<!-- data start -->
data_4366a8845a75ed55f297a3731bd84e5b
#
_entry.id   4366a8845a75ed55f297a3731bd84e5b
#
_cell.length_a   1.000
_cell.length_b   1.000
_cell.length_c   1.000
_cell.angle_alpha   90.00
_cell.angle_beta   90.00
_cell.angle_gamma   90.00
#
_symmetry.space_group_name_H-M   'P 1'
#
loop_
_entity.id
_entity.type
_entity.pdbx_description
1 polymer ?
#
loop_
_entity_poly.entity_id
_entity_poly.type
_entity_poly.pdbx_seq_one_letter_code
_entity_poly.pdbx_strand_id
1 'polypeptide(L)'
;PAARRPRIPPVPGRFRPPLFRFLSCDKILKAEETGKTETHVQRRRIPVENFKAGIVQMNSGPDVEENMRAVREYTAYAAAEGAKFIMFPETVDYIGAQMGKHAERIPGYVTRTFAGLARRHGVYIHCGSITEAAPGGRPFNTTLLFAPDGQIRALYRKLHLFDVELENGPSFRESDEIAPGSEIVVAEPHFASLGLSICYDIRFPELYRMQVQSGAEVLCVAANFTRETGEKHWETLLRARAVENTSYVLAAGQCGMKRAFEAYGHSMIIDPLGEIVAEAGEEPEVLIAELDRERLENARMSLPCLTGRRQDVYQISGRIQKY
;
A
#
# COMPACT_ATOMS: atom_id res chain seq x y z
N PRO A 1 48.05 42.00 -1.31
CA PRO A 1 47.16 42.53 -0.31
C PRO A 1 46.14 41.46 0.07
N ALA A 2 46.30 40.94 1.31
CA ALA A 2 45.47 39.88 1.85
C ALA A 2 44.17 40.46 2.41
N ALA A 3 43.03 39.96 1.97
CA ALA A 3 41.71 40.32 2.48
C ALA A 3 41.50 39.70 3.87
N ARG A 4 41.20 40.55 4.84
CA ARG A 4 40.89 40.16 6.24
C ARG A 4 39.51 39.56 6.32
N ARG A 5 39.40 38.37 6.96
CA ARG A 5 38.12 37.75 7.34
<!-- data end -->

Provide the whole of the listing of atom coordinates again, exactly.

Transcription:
data_4366a8845a75ed55f297a3731bd84e5b
#
_entry.id   4366a8845a75ed55f297a3731bd84e5b
#
_cell.length_a   1.000
_cell.length_b   1.000
_cell.length_c   1.000
_cell.angle_alpha   90.00
_cell.angle_beta   90.00
_cell.angle_gamma   90.00
#
_symmetry.space_group_name_H-M   'P 1'
#
loop_
_entity.id
_entity.type
_entity.pdbx_description
1 polymer ?
#
loop_
_entity_poly.entity_id
_entity_poly.type
_entity_poly.pdbx_seq_one_letter_code
_entity_poly.pdbx_strand_id
1 'polypeptide(L)'
;PAARRPRIPPVPGRFRPPLFRFLSCDKILKAEETGKTETHVQRRRIPVENFKAGIVQMNSGPDVEENMRAVREYTAYAAAEGAKFIMFPETVDYIGAQMGKHAERIPGYVTRTFAGLARRHGVYIHCGSITEAAPGGRPFNTTLLFAPDGQIRALYRKLHLFDVELENGPSFRESDEIAPGSEIVVAEPHFASLGLSICYDIRFPELYRMQVQSGAEVLCVAANFTRETGEKHWETLLRARAVENTSYVLAAGQCGMKRAFEAYGHSMIIDPLGEIVAEAGEEPEVLIAELDRERLENARMSLPCLTGRRQDVYQISGRIQKY
;
A
#
# COMPACT_ATOMS: atom_id res chain seq x y z
N PRO A 1 48.05 42.00 -1.31
CA PRO A 1 47.16 42.53 -0.31
C PRO A 1 46.14 41.46 0.07
N ALA A 2 46.30 40.94 1.31
CA ALA A 2 45.47 39.88 1.85
C ALA A 2 44.17 40.46 2.41
N ALA A 3 43.03 39.96 1.97
CA ALA A 3 41.71 40.32 2.48
C ALA A 3 41.50 39.70 3.87
N ARG A 4 41.20 40.55 4.84
CA ARG A 4 40.89 40.16 6.24
C ARG A 4 39.51 39.56 6.32
N ARG A 5 39.40 38.37 6.96
CA ARG A 5 38.12 37.75 7.34